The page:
Comedian Ralphie May, who began a residency at Harrah’s Las Vegas in January, died on October 6 at the age of 45. A statement from Harrah’s parent company Caesars Entertainment reads: “We are incredibly saddened by the loss of our beloved comedian headliner Ralphie May. Ralphie played a special role in this world, as he strived to bring joy to all, and over the last year became a cherished member of the Harrah’s Las Vegas family. We will forever be grateful for his laughter and friendship.”
My experience with Ralphie seems to echo what so many other comics have said about him: no matter how well you knew him, he made you feel good.
I knew Ralphie very casually. We met a few times at stand-up comedy shows and at a barbecue that his friend, opener and comedy promoter Gabe Lopez threw this summer.
Earlier this year, Ralphie saw me do a 20-minute set at the Dirty at 12:30, the anything-goes late-night show at the South Point that he and Lopez created. I hadn't shaved my head that night so I wore a baseball cap on stage.
After I finished, the first thing he said to me was, "You want to double your laughs?" Of course, I said yes. "Don't wear that hat. The audience can't see your eyes."
I remembered he made the same point in a speech I watched on YouTube, where Ralphie spoke to young comedians at Louie Anderson's comedy boot camp. I couldn’t stop watching this video. He offered those comics a master class for an hour and 40 minutes.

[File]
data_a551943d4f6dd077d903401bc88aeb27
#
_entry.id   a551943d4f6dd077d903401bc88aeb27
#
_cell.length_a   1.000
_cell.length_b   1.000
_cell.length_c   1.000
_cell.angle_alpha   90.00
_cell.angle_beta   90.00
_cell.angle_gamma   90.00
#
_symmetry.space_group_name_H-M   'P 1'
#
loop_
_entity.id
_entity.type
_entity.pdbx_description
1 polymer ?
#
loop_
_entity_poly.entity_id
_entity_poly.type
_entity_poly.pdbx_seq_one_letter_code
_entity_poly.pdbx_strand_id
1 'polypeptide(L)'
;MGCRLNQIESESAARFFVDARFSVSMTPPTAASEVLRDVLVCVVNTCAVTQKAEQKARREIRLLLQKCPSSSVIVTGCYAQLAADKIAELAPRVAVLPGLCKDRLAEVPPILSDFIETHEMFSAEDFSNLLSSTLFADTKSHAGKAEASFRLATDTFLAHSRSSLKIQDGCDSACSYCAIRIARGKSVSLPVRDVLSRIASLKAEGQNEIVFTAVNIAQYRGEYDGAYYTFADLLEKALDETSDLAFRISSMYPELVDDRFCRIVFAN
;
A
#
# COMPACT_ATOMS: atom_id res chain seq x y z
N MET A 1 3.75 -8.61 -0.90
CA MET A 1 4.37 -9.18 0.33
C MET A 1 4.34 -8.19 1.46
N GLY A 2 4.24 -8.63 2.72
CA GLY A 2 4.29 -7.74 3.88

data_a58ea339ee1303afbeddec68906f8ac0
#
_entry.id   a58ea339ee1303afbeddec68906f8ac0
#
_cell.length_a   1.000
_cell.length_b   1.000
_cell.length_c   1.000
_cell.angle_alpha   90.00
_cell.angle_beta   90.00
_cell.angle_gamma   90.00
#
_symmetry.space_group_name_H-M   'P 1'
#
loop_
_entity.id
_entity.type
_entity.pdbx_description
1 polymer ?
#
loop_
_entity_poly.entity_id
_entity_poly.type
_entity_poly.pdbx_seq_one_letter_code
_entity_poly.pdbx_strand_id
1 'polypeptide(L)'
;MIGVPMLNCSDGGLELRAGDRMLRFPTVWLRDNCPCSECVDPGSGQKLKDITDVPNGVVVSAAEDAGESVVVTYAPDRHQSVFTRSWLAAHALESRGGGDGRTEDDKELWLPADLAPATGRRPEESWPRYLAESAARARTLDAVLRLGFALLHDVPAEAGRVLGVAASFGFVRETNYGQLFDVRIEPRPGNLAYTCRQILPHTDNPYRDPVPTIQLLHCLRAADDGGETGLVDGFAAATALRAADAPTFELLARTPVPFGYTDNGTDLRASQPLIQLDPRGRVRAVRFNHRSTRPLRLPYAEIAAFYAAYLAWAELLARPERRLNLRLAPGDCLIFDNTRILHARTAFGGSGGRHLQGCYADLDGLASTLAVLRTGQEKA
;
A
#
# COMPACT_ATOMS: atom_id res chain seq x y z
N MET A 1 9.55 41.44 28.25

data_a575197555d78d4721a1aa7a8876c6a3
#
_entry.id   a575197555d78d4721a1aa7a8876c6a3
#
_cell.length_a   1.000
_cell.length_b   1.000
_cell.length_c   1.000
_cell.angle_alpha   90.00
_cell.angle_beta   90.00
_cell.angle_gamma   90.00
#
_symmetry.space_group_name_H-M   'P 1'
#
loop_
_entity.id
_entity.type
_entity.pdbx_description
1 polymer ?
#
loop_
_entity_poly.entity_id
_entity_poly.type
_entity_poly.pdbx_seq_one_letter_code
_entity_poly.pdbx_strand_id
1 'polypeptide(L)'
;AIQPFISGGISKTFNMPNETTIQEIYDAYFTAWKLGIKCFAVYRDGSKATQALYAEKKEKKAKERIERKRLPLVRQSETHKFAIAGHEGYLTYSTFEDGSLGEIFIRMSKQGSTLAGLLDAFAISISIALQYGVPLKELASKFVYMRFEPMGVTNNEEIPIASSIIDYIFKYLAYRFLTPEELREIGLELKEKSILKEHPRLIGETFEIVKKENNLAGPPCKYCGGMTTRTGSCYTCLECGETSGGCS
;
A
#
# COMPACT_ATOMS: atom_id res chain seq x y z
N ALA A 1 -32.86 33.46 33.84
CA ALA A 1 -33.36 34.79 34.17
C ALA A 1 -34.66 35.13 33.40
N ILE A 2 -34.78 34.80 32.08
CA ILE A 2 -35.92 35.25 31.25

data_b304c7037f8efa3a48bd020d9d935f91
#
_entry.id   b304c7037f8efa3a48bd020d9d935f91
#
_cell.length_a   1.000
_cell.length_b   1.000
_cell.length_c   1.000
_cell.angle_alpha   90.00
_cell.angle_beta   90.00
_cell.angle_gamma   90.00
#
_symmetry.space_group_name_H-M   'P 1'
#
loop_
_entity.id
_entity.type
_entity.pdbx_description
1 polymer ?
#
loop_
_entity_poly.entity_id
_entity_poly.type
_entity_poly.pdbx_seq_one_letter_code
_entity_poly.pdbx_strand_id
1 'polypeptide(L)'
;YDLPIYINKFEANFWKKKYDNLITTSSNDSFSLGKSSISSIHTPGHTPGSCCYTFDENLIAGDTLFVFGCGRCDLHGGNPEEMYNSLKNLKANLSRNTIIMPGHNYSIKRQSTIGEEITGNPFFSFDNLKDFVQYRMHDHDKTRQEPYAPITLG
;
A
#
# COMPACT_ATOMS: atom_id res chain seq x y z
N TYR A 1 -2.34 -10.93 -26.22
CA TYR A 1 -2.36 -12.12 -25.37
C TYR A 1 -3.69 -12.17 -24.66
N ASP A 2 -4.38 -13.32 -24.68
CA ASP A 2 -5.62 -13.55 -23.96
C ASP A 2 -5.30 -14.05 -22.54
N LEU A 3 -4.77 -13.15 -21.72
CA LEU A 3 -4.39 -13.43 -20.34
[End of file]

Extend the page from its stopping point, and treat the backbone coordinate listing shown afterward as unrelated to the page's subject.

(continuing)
I thanked him for watching my set and the feedback.
“You just killed like that,” he said. “Imagine what it'll be like if you weren't wearing the hat."
He could have said anything, but chose to reinforce the positives and hearing that from him meant a lot. Lopez pulled me aside shortly after and drove the point home. “Ralphie May just watched your entire set and his only criticism was don’t wear a hat.”
I had come up with a concept for Ralphie for a television show that I was excited to develop. I'm bummed we couldn't showcase his talent in a different way, but I'm more bummed that such a good dude with young kids is gone. His talent will be missed. His energy will be missed more.
Ralphie rose to fame on the first season of the NBC competition show Last Comic Standing, in which he placed second but was clearly the top guy. Four Comedy Central specials and two Netflix specials proved how prolific he was as a writer and performer. His residency at Harrah’s led to a resurgence of live comedy in a venue that was all but defunct. Just this week, he was recognized as Casino Comedian of the Year in the Global Gaming Expo’s Casino Entertainment Awards.
Onstage or off, Ralphie had the ability to put a smile on your face, but when he was performing and in the groove, you could see how happy he was working his craft.